------An extra post not really about teenagers, but about other tribulations of a mid-century modern mom.
Ora just bought herself a new
toy car. It's a 2010 Toyota Prius.
Rosie adores it and is looking forward six years to college graduation when she can potentially call this car her own.
The car was ordered before ora took off on her Spanish adventure. And then she waited.
Last week, Ora was home sick with (the flu??) and she finally (only about a month) got the call that her car was here, and when was she going to bring into the dealer the check and the title for the Suburu. Because this was a cash deal, but some of it involved trading in deceased hubbie's manual transmission station wagon- which Ora does not like to drive (but can), but also that Abe can't drive at all. Why keep this as a second car under these circumstances?
Ora couldn't just run over to the Toyota dealer because the check had to be certified from the bank (and not a personal check). But Ora's bank is near work, and she is sick- and not going near work for several more days. But this wasn't a (serious) problem since there was another branch not too far away. Okay.
And the title for the Suburu was in the fire-safe box at home (instead of in the safe deposit box at yet another bank).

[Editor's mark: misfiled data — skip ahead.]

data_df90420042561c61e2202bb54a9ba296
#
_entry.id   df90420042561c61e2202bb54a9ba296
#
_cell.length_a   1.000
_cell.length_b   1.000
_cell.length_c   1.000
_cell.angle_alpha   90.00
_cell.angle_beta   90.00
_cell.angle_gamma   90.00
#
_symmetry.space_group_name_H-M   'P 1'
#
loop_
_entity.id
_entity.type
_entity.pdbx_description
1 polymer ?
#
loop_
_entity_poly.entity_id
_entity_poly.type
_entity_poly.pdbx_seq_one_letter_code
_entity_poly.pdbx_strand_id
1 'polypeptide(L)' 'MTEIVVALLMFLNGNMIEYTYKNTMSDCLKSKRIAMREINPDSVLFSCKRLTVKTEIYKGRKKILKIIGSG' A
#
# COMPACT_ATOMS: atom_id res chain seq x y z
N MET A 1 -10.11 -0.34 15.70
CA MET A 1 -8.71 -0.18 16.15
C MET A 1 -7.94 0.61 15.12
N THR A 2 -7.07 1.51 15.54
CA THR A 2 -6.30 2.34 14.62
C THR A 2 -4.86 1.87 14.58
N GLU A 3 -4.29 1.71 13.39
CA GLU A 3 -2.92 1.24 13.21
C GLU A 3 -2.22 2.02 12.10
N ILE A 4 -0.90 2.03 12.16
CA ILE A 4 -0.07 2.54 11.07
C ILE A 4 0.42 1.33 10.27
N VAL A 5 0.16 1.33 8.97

So Ora is at the dealer the next day and handing over the check and the car title.
BUT...... (and there's always a but)
When the Suburu was re-titled several months before into Ora's name alone (from joint ownership with deceased hubbie), this had been a problem experience with the (shudder) Massachusetts Registry of Motor Vehicles (the RMV).
And by the time that the new title was written, Ora had mistakenly said that the mileage on the Suburu was higher than the real reading on the odometer.
So when it came time to hand in this title and trade in the car, the title STILL had a higher mileade than the odometer.
The dealer says (to Ora) that you need to go to the RMV and get s new title on this trade-in.
Ora says that she will walk away from buying her new
toy car if she has to deal with the Massachusetts RMV.
And the dealer just looked at Ora like she was a crazy lady, even though she offered to write an affadavit saying that she made a mistake with the title mileage.
But Ora is sick- and even if she weren't, dealing with the RMV is enough to make anyone sick. And it would require at least three visits (because it always does)- or more, and a lot of wasted time to resolve the issue.
[Keep repeating: Ora will NOT drive herself nuts in dealing with the RMV!]
And lo and behold, if Ora signed some
magic document form, this could be dealt with (by the dealer) without Ora having to personally deal with the RMV (shudder).
The dealer threatened an additional charge for this service, but that didn't get passed along. There was already a fee (or two) on the new car for the dealer to deal with the RMV.
The end of the story is that Ora has her brand new car and she held her ground and didn't have to personally deal with the dreaded Massachusetts RMV. the RMV is enough to make you sick all over again!